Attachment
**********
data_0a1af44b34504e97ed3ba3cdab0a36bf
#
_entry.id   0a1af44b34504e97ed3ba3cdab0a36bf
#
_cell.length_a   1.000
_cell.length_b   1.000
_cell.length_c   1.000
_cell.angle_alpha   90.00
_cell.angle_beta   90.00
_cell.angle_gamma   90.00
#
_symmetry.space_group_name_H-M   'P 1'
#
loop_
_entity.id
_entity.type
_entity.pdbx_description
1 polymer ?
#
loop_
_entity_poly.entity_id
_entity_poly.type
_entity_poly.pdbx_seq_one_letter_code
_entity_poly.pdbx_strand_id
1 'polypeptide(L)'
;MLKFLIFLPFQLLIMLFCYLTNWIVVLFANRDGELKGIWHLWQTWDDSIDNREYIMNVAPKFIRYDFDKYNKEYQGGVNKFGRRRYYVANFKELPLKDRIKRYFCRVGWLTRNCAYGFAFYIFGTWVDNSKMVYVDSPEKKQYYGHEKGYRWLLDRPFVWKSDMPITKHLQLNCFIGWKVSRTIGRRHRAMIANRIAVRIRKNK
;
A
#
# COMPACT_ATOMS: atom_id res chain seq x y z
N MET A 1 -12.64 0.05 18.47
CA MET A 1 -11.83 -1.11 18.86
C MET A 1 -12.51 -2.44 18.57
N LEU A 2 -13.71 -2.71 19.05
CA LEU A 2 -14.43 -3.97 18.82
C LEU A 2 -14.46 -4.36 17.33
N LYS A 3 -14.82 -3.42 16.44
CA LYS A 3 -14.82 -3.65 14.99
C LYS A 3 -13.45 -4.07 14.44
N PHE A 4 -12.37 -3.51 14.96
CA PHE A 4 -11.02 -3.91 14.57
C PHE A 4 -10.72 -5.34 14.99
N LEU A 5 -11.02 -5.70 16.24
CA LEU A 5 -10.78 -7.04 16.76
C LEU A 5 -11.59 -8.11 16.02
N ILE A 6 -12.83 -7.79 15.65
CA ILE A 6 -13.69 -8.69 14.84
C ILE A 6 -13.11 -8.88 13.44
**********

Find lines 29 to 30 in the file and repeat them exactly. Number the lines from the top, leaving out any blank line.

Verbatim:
#
# COMPACT_ATOMS: atom_id res chain seq x y z